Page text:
• Saturday, February 7, 9:00 am – 1 pm, City Hall: Polk County will hold its annual Household Hazardous waste drop off event in conjunction with Keep Polk County Beautiful. Area residents can bring a variety of hazardous items to City Hall and dispose of them for free. The items accepted include cleaners, polishes, solvents, automotive products, aerosol cans, insecticides, disinfectants, paint products, batteries, and pool chemicals. Residents can drop off up to five electronic items per household, including computers, monitors, keyboards, terminals, televisions, stereos, printers, fax machines, VCR/DVD players, video cameras, and video game consoles. Business waste will not be accepted. If you are planning on buying a new television to prepare for the changeover this month to the digital signal, this would be a good place to take your old television. In addition, up to 10 standard vehicle size tires without rims will also be accepted per household with a photo ID and proof of Polk County residency. For further information call (863) 284-4319 or (863) 399-2689, or visit the Polk County website at www.polk-county.net, or call Keep Polk County Beautiful at 676-7019 for questions about tires.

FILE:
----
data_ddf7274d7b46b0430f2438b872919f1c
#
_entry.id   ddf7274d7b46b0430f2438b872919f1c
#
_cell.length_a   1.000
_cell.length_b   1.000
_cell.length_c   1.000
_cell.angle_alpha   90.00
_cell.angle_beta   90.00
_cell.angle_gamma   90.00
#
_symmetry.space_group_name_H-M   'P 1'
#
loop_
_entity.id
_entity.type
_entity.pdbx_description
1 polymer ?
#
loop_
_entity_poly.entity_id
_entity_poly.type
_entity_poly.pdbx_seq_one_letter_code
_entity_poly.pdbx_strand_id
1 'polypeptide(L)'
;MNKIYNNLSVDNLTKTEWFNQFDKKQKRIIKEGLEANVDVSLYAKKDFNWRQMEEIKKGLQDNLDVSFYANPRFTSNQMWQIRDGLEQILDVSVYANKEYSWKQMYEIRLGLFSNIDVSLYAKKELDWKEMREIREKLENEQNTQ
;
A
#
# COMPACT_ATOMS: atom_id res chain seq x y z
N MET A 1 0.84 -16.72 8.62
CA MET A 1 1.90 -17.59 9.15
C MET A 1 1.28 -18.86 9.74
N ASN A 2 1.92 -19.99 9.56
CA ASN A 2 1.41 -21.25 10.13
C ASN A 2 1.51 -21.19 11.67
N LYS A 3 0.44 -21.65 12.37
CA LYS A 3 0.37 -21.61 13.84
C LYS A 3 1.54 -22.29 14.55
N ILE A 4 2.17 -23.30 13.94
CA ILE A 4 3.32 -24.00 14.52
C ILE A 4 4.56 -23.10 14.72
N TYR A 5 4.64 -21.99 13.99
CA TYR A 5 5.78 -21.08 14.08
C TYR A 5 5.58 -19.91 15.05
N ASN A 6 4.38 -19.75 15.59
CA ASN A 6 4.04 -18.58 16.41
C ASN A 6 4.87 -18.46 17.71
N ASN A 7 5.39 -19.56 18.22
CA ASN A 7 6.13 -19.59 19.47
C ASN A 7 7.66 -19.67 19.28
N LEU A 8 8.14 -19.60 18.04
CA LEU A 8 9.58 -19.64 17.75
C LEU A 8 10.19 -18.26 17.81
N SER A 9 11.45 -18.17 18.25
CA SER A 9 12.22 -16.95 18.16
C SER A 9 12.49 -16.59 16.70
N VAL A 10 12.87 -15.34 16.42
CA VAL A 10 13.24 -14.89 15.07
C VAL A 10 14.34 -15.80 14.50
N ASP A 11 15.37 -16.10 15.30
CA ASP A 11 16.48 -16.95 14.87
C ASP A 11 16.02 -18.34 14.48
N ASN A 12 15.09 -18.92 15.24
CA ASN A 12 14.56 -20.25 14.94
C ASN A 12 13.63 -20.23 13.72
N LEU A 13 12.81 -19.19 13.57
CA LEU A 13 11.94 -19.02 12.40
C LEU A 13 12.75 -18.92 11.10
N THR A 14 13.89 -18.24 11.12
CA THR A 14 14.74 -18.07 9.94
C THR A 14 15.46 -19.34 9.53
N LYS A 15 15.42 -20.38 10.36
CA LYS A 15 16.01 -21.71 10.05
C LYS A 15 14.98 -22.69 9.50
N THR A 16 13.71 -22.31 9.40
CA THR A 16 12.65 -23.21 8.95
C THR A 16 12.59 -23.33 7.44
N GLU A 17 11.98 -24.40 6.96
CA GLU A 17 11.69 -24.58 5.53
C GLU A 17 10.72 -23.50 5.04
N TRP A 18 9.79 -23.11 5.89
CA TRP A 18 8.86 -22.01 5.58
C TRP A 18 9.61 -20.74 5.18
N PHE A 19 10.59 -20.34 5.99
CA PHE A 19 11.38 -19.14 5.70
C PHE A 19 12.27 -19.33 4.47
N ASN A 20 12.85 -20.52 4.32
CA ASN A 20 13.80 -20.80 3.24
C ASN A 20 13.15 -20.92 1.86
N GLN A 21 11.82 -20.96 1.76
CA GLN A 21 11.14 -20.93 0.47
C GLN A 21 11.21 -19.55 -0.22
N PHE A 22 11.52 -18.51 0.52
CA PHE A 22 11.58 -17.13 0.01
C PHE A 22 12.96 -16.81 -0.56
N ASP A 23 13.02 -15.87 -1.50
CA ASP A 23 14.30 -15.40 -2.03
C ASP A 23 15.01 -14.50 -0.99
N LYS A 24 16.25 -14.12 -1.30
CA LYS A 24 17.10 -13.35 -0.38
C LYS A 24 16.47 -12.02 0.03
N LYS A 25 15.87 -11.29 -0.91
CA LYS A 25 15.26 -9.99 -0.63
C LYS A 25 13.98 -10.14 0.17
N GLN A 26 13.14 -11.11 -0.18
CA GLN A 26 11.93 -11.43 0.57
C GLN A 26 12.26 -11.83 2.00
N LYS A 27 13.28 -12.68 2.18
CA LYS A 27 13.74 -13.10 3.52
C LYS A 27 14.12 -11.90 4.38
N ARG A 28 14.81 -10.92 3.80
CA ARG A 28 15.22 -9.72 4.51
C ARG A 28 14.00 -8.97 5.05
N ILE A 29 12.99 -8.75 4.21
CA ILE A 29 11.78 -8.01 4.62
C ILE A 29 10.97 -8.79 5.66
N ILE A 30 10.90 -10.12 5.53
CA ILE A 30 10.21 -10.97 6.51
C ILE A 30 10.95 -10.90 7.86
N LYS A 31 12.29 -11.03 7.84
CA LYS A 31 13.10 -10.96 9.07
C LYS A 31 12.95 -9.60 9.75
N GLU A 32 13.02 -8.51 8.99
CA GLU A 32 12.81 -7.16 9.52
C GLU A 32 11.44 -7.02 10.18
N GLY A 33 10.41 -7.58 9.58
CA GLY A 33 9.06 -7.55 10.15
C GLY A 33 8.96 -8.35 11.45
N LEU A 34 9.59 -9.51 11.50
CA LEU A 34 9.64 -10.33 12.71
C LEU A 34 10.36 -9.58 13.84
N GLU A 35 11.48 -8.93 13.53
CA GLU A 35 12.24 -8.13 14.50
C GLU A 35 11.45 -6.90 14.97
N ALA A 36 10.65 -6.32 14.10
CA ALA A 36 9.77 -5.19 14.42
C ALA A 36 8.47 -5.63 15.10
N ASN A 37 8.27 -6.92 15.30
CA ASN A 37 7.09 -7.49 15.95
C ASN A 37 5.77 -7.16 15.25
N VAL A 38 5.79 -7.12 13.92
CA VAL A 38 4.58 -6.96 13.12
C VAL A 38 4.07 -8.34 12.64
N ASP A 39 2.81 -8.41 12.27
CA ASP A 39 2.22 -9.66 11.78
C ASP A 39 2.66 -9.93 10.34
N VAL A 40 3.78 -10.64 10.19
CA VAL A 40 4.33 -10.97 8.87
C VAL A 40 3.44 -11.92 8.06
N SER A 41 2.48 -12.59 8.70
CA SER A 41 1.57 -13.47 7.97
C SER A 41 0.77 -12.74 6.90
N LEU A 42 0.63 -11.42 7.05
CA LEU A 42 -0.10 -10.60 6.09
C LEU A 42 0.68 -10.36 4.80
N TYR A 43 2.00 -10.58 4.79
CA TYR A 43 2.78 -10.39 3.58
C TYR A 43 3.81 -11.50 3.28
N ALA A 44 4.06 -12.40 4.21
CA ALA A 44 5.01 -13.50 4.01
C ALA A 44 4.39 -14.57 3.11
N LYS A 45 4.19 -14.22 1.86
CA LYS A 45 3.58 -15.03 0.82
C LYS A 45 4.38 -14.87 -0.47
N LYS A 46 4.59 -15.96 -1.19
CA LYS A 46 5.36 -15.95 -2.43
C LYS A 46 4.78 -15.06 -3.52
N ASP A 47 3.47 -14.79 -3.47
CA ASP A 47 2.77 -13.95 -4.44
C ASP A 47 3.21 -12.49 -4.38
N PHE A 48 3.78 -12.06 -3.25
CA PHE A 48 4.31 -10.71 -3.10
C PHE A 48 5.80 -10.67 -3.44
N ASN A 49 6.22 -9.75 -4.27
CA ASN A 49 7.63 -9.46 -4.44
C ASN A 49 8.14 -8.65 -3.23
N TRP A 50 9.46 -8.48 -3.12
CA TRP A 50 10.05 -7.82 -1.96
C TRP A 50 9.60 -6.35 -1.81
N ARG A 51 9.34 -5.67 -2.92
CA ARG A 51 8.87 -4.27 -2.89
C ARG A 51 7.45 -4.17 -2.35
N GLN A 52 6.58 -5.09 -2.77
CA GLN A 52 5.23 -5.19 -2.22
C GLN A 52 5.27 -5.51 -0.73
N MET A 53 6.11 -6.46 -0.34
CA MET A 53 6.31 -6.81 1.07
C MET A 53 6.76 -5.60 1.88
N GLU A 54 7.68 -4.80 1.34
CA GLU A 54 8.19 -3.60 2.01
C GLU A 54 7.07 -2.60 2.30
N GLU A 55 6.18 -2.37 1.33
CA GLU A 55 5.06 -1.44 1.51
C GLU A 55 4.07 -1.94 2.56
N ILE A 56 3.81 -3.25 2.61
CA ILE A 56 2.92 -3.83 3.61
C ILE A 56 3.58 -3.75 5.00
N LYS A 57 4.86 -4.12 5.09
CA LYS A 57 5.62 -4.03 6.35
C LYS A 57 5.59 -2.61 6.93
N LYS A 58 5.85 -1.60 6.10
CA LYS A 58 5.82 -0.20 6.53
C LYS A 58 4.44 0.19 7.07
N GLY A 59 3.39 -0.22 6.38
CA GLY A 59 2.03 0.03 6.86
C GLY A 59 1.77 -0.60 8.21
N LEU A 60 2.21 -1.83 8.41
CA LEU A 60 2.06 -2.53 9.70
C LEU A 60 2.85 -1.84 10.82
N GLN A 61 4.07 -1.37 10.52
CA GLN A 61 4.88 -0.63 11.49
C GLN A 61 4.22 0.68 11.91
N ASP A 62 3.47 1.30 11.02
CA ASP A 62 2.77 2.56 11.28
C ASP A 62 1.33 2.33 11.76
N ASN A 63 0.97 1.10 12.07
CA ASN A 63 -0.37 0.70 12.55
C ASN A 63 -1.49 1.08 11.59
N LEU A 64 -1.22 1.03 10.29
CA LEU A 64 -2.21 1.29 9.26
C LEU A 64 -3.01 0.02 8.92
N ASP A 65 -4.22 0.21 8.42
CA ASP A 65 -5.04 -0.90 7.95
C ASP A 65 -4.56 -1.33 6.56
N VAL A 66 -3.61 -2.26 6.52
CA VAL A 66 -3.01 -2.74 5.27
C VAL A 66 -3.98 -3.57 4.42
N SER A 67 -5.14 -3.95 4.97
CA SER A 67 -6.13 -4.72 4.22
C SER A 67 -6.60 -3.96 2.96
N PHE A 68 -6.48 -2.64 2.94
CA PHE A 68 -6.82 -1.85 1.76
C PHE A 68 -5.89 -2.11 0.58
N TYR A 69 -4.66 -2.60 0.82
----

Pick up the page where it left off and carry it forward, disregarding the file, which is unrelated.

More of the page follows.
• Saturday, February 7, 10 am, Kiwanis Park: the Grand Opening of Barney’s Dream, the new playground constructed at Kiwanis Park by the Lake Wales Kiwanis Park for children of all abilities. Kawanian Barney Moore initiated this project and the Kiwanis Club raised the money through a variety of fund raising efforts to see the project to reality. Congratulations Barney and the Lake Wales Kiwanis Club for an outstanding job!

  • Monday, February 16, 6 pm, City Hall: I will give the “State of the City Address” as requested by the Mayor and everyone is cordially invited. This address was given to the Chamber of Commerce at their January luncheon. Arrangements are being made to televise the address on Comcast Channel 33. (I will also give the address at the coffee meeting in Lake Ashton on Monday, March 23.)

  • Tuesday, February 17, 6 pm, City Hall: The City Commission will hold their regular meeting.

  • Thursday, February 19, 5:30 – 7:30 pm, City Hall: The Florida Department of Transportation (FDOT) will hold its anticipated Open House on the proposed project to construct medians on State Road 60 from 11th St to Capps Road. Consultants to FDOT have stated that they will be mailing a notice to all property owners along this route, as well as distributing flyers.